'3t 5iireW .wpen .ttej bc'antifuI"Lwnj-lKO
. -r clamed ana sectuveu uwiic -vxtyiti.
3 i i Ohj'ihotnet oelestwt Jine of th world-weary,
'laTwring heart the lnin-3of , tlMPwanderiag
J::tiLe6iWiLteU'iae tofs or hone
hOaffrwild wings -onn 'find' no green spot on the!
"oi Jire.twt'mn.wiii, thou
Yjije'race'aiiovejr arid re,-iaT'amt"Me'feojSlMrt8tfQrrare
-rrrrur :n-,.LV'M I fe". eweTIln" Mil. inou'art
in-Jced thely)e andymboI-ofneavnlefMAlj
rifitin dVrv I
r-A.Jlad-hc-the. utiU h'ghfjjiyniuslhearth
r. : rriTrnT'jy"i'cf'rtfjr'io"tijurljiur. of
,' i t'r-nJf wer of cnthority-,o8ni'jhe:
. 1 " 11 1 i a . t T.
JJFit" jo-(rWrt".PthwJln:. ;fniw-iuay
- bV cihUitiTi'qtfjt&2 Mir. yizeen
mcr-larrt-fifjrct.ilih and resii-Cilitv in
C ' ... 1 . . . . I . . . . 1 ;. x
etern Missouri, uuUl he -cutcmt into pat- horror, haunicu nim uay auu nignt.
and mutilated. They had been shot down while
at work in the held. 'Ihe greater part of the
Americans mustered at Forty Fort, on the west
ern bank of the river, leaving only a few men
to guard the remaining posts. All told, there
were two hundred and thirtv enrolled men. b-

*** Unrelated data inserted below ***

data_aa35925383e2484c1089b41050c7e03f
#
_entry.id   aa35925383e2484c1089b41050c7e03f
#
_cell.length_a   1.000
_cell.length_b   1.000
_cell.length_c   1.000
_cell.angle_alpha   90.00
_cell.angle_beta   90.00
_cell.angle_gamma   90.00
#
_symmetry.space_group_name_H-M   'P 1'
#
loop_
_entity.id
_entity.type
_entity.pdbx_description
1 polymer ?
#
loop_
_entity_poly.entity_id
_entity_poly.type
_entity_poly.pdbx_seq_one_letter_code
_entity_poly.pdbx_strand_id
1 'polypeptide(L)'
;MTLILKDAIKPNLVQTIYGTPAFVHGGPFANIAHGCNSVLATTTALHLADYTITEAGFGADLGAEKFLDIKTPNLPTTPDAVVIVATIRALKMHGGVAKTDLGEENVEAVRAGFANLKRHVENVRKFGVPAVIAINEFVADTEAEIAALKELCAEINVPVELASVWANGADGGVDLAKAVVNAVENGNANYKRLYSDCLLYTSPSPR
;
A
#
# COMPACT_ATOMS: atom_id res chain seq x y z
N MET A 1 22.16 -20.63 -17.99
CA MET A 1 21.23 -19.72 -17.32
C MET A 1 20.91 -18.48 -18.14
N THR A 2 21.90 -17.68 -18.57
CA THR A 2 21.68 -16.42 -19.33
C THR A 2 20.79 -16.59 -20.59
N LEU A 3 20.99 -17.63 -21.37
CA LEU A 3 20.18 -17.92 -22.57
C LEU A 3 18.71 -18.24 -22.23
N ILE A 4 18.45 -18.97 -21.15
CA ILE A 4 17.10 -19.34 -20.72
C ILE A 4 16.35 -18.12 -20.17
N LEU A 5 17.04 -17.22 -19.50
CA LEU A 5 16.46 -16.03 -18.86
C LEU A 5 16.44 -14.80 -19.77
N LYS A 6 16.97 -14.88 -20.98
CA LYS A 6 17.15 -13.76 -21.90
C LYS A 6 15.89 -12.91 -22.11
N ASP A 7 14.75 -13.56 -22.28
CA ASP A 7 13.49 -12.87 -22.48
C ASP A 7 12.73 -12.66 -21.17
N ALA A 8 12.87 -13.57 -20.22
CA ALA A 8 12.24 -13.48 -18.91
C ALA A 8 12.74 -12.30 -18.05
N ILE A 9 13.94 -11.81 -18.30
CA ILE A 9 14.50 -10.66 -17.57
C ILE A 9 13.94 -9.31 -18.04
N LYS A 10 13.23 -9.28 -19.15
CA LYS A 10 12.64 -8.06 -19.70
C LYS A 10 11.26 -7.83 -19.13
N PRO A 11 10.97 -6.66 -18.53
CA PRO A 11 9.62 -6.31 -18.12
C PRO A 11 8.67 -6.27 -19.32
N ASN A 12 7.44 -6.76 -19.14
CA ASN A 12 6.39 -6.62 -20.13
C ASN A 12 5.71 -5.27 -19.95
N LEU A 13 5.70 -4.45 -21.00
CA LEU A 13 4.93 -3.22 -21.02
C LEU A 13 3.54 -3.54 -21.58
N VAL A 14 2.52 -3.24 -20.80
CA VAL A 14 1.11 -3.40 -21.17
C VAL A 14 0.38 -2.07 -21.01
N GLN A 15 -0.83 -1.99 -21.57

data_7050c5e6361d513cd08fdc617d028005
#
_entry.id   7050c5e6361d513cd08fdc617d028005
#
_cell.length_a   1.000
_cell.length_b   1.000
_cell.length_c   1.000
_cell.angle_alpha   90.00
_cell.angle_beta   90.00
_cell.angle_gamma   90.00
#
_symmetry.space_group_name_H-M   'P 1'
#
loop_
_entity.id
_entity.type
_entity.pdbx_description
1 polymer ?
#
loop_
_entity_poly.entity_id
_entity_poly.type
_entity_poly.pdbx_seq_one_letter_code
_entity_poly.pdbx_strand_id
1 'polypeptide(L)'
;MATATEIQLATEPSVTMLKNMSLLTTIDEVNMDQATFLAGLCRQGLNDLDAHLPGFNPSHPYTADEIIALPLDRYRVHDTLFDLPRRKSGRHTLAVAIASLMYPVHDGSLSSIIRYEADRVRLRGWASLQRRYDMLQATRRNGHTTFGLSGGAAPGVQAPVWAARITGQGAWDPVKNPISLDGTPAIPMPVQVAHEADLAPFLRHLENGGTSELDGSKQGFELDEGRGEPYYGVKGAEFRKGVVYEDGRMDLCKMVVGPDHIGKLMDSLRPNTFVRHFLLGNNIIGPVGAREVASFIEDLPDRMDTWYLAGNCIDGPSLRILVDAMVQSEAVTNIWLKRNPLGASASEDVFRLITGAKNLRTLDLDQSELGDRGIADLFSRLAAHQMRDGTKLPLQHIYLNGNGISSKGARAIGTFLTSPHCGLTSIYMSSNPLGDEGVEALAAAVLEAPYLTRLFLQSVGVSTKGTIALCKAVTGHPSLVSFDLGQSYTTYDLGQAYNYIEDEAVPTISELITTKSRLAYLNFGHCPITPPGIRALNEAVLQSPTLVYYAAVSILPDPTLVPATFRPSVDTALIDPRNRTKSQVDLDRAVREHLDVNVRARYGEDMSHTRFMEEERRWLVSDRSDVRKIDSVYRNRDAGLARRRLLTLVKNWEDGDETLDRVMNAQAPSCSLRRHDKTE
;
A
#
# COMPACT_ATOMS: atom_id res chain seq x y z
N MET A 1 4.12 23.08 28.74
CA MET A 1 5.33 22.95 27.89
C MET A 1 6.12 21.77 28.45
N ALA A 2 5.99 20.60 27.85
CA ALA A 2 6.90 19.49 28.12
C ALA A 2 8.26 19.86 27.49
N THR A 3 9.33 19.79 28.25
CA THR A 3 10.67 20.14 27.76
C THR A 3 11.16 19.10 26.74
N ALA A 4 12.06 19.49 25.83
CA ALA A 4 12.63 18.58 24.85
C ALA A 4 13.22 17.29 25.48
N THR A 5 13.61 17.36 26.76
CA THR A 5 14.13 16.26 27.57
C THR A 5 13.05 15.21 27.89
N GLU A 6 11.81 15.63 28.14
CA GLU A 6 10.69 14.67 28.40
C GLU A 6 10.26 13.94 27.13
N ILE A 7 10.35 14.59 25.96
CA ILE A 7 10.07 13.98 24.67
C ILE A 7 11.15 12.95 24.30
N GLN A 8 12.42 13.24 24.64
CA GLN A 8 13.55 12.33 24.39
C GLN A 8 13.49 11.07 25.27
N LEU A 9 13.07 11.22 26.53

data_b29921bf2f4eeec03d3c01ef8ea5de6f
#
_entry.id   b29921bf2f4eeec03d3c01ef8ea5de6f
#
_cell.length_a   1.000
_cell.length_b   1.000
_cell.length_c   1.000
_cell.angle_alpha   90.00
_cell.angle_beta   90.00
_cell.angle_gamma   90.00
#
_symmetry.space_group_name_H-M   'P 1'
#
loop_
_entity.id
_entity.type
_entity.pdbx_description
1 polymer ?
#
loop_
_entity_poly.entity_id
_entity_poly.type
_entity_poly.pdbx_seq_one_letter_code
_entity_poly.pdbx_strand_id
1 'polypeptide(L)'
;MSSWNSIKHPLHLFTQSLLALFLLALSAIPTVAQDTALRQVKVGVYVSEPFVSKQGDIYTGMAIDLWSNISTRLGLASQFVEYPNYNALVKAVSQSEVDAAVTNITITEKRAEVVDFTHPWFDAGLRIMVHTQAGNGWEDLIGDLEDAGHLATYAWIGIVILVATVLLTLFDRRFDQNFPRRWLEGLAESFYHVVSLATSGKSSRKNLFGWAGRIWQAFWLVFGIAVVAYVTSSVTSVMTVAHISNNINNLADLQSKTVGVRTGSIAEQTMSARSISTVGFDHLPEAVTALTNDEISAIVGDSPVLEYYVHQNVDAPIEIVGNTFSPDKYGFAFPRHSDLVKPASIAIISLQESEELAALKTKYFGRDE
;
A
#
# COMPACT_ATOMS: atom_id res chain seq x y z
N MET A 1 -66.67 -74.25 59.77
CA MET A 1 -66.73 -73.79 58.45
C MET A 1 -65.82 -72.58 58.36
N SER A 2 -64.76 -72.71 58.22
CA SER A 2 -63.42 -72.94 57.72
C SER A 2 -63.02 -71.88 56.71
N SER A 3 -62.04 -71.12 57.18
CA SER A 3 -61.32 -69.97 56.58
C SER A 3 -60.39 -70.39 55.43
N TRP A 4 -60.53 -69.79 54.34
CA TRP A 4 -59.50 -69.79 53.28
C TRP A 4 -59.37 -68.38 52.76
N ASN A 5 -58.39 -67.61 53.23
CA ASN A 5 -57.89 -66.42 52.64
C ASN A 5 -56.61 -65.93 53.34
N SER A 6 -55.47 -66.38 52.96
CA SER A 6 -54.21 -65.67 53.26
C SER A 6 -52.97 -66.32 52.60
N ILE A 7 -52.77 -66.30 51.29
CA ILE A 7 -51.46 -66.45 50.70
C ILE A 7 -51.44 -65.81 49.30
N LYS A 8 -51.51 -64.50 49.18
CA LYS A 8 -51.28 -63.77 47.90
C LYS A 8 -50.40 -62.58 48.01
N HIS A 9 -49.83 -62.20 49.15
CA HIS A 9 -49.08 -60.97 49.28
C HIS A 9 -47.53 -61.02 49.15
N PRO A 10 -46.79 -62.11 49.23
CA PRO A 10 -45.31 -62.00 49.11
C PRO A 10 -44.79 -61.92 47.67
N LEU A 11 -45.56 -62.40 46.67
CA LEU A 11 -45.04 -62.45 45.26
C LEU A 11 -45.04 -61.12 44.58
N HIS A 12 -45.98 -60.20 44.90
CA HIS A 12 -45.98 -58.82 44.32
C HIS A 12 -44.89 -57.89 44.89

the omnipresent God ! The enemies swayed to sides seventy old men and bovs. who at the vt-
and fro, now in the air, and anon, on the earth; most need, could beatarms. There was but
they rolled over and over, first one uppermost, one cannon in the vallev. and. as thev had
and quickly the other, like two angry serpents balls, this was only of service as tfh alarm mm.
in mortal coil. But- the hunter never once 4- The enemy entered the valley, burning aud
broke his hold on the windpipe of his antago- murdering on the way1: ; -They 'consisted of
nist, and this iron, vice-like grip, soon decided some four hundred British provnicials, under
the contest. ........ ... the command of Col. John Butler known as
At length, -Wheeler-ceased to combat, -and "Indian Butler," to distinguish him from Zeb-
ulon Bntler, who commanded the Americans
and six or seven hundred Indians, led bv the
Seneca. chief, Giengwahtoh. With these came
Catharine 3Iontour, known as "Queen Esther,"